Prioritize breastfeeding as a public health intervention – First Lady

By
Dorothy Frances Ward, GNA
   

Kumasi, Sept. 12, GNA – The First lady, Mrs
Rebecca Akufo-Addo, has called on the Ghana Health Service and the Ministry of
Health to take urgent steps to prioritize breastfeeding as one of the major
public health interventions in the Country.

She said early beginning of breastfeeding in
infants and sustained exclusive breastfeeding among babies, especially in the
first six months, in life would not only help reduce higher mortality rates
among children, but would also save the country millions of Cedis that would
have been used in the treatment of diseases affecting mothers and their babies.

Speaking at the launch of the 2018 world
breastfeeding week in Kumasi, Mrs. Akufo-Addo, pointed out that, it was time
the misconceptions on breastfeeding were clarified to encourage mothers to
accept it as a cultural norm and give it to their babies at all times.

This year’s celebration was on the theme
“Breast feeding: Foundation of life” and seeks to create awareness on the
important role breast milk plays in the health and growth of babies and young
children.

Breast feeding, according to health experts,
is the most nutritionally potent food for infants and toddlers. It helps to
reduce malnutrition, provides essential elements for brain development and
reduces hunger and poverty in families.

Mrs. Akufo-Addo stressed the need to improve
the country’s health systems to promote, protect and support breast feeding in
maternity facilities and make them baby friendly, especially, in the first days
of life.

Employers must also comply with the maternity
protection provisions in labour contracts, by creating baby-friendly corners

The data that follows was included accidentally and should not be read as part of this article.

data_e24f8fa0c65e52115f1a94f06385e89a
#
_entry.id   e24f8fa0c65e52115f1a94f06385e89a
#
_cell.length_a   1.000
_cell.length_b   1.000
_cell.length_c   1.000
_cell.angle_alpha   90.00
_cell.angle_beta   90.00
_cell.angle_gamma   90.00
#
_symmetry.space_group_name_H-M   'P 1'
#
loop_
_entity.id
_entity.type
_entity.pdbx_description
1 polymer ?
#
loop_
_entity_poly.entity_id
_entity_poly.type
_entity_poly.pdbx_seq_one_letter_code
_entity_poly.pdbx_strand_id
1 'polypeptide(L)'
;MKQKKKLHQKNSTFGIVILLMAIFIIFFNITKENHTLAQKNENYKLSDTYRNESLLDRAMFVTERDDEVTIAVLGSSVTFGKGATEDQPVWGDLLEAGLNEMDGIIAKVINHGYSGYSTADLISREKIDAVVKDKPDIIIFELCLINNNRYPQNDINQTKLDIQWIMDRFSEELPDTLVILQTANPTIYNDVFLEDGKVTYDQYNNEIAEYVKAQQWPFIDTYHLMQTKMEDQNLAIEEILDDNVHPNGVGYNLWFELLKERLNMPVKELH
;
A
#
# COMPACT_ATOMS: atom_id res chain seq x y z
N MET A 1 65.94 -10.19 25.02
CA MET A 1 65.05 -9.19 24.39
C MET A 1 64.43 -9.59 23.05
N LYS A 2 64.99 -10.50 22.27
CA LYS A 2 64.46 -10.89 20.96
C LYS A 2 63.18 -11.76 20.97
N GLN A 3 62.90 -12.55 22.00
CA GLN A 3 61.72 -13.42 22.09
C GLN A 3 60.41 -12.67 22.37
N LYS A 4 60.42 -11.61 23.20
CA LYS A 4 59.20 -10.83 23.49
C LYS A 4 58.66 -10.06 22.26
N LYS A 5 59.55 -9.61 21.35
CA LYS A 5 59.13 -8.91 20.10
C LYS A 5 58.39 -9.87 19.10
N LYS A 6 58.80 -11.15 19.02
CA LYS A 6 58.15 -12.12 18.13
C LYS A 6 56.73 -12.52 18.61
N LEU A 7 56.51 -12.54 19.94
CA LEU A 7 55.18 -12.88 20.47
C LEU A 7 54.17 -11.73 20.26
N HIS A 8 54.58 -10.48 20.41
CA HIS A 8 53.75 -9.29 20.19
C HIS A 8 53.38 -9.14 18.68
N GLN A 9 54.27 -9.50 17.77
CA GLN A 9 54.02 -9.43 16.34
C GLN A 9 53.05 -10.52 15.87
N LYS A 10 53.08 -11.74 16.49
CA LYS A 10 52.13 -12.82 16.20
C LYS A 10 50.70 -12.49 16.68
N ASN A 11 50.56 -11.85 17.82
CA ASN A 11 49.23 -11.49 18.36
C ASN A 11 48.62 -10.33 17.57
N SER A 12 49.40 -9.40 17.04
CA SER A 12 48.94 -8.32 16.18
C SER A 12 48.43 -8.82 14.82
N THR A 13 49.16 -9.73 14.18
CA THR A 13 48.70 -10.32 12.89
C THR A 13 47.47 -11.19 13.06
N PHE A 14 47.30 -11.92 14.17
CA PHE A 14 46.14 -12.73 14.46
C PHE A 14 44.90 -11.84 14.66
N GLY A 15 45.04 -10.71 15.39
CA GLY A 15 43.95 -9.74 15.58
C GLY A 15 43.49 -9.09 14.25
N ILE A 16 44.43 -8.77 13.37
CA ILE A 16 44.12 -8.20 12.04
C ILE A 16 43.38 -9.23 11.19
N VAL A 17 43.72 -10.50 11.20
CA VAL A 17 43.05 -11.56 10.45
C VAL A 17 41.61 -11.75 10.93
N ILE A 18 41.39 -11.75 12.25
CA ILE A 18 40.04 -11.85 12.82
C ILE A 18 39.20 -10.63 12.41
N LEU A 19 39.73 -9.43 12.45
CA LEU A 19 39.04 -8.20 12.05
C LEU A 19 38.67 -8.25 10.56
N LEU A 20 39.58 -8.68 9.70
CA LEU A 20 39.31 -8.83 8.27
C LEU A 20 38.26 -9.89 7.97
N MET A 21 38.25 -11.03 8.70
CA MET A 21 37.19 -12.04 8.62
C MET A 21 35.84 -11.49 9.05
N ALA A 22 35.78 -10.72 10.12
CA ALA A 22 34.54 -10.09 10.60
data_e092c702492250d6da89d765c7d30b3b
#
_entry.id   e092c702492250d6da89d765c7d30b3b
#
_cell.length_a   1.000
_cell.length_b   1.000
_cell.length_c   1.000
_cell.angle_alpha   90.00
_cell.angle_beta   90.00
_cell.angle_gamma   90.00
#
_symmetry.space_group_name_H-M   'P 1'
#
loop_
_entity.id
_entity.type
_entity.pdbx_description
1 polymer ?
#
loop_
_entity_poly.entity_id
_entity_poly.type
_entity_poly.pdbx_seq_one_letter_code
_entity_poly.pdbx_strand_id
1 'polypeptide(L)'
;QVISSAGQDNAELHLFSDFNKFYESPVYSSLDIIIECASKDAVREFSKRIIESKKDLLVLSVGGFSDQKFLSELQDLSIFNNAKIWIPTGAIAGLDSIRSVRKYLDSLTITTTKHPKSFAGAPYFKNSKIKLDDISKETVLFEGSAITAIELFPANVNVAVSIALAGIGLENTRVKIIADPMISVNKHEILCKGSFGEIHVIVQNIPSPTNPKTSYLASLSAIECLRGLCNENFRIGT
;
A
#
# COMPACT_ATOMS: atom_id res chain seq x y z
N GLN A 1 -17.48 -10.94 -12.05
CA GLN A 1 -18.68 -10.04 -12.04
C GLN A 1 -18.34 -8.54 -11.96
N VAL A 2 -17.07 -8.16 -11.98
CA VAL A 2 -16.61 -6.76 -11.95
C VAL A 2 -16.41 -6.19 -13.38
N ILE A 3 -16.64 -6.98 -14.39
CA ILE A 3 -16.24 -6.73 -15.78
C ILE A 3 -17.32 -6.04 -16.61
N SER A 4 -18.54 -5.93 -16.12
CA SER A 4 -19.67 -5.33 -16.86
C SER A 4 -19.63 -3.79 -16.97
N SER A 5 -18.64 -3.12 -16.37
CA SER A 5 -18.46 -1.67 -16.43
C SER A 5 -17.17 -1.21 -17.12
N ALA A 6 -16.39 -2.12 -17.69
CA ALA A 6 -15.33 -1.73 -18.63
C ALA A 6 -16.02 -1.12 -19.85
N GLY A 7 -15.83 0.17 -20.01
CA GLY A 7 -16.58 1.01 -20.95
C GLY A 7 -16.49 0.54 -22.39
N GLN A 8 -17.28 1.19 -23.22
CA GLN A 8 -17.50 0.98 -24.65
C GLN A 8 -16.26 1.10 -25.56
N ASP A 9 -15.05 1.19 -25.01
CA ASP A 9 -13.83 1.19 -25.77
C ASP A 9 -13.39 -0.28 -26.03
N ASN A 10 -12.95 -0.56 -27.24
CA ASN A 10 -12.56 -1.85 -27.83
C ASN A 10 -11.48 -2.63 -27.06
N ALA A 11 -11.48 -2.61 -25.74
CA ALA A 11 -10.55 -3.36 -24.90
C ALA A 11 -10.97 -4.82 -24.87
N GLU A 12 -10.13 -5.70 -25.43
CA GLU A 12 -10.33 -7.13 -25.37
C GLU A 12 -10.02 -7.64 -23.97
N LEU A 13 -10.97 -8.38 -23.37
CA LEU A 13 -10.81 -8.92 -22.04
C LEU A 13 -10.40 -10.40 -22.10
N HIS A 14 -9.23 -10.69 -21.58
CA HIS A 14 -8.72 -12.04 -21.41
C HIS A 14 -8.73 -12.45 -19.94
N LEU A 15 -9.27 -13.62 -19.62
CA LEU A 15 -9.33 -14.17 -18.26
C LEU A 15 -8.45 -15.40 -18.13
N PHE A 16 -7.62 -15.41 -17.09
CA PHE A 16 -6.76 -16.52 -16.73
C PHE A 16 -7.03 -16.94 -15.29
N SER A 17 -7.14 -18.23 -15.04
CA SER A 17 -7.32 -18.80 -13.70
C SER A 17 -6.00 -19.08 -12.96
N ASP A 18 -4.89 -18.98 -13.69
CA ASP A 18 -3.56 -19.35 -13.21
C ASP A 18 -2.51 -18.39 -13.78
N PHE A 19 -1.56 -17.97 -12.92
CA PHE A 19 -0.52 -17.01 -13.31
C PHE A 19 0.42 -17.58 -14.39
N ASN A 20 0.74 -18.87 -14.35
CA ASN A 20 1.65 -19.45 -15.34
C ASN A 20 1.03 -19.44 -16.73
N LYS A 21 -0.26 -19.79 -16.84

and spaces in work places to enable lactating mothers to breastfeed their
children.

The First Lady called on all to get on board
to improve breastfeeding habits because it has economic and development
benefits.

Madam Anne-Claire Dufay, Country
Representative of the United Nations International Children Fund (UNICEF) said
the country had made progress in her breast feeding approach.

There are excellent opportunities for the
country to improve exclusive breast feeding to raise its image as a model in
exclusive breast feeding in the world.

She said more health professionals should be
trained to offer support to mothers to give their children the best start in
life and help develop their full potentials in future.

Dr. Patrick Aboagye, Director, Family Health
Division of the Ghana Health Service (GHS) said the GHS had been working with
patrons to undertake training for key health professionals to organize
postnatal clinics with baby friendly facilities to support women for the first
six months of babies’ life.

Dr. Akiko Hagiwara, Chief Advisor, JICA-Ghana
Maternal and Child Health Record Book Project, called on all development
partners to support the breastfeeding initiative in the country.

GNA

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